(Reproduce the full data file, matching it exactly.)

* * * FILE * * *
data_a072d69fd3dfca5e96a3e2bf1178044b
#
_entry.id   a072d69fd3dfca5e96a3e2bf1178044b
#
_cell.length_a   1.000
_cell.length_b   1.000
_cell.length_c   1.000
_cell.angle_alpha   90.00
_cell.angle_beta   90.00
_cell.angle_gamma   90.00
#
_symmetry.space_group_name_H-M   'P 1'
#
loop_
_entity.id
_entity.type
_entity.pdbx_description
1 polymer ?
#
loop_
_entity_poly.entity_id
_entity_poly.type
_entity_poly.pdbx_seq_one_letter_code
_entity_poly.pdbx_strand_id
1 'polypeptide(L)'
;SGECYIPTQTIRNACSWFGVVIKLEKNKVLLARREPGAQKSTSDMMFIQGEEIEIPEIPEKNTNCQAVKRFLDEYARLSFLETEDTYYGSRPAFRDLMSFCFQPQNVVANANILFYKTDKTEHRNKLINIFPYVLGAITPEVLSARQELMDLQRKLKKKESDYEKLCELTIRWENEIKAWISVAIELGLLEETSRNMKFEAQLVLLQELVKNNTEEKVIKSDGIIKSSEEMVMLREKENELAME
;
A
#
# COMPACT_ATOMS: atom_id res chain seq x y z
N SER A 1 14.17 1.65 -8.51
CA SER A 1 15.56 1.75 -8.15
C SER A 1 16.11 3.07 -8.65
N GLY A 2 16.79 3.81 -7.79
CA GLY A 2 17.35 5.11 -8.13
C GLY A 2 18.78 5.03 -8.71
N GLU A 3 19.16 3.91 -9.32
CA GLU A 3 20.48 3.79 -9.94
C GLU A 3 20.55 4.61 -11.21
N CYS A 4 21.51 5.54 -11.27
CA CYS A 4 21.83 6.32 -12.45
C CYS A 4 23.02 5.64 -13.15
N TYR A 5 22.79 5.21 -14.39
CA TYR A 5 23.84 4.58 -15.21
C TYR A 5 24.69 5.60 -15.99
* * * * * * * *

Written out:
data_a072d69fd3dfca5e96a3e2bf1178044b
#
_entry.id   a072d69fd3dfca5e96a3e2bf1178044b
#
_cell.length_a   1.000
_cell.length_b   1.000
_cell.length_c   1.000
_cell.angle_alpha   90.00
_cell.angle_beta   90.00
_cell.angle_gamma   90.00
#
_symmetry.space_group_name_H-M   'P 1'
#
loop_
_entity.id
_entity.type
_entity.pdbx_description
1 polymer ?
#
loop_
_entity_poly.entity_id
_entity_poly.type
_entity_poly.pdbx_seq_one_letter_code
_entity_poly.pdbx_strand_id
1 'polypeptide(L)'
;SGECYIPTQTIRNACSWFGVVIKLEKNKVLLARREPGAQKSTSDMMFIQGEEIEIPEIPEKNTNCQAVKRFLDEYARLSFLETEDTYYGSRPAFRDLMSFCFQPQNVVANANILFYKTDKTEHRNKLINIFPYVLGAITPEVLSARQELMDLQRKLKKKESDYEKLCELTIRWENEIKAWISVAIELGLLEETSRNMKFEAQLVLLQELVKNNTEEKVIKSDGIIKSSEEMVMLREKENELAME
;
A
#
# COMPACT_ATOMS: atom_id res chain seq x y z
N SER A 1 14.17 1.65 -8.51
CA SER A 1 15.56 1.75 -8.15
C SER A 1 16.11 3.07 -8.65
N GLY A 2 16.79 3.81 -7.79
CA GLY A 2 17.35 5.11 -8.13
C GLY A 2 18.78 5.03 -8.71
N GLU A 3 19.16 3.91 -9.32
CA GLU A 3 20.48 3.79 -9.94
C GLU A 3 20.55 4.61 -11.21
N CYS A 4 21.51 5.54 -11.27
CA CYS A 4 21.83 6.32 -12.45
C CYS A 4 23.02 5.64 -13.15
N TYR A 5 22.79 5.21 -14.39
CA TYR A 5 23.84 4.58 -15.21
C TYR A 5 24.69 5.60 -15.99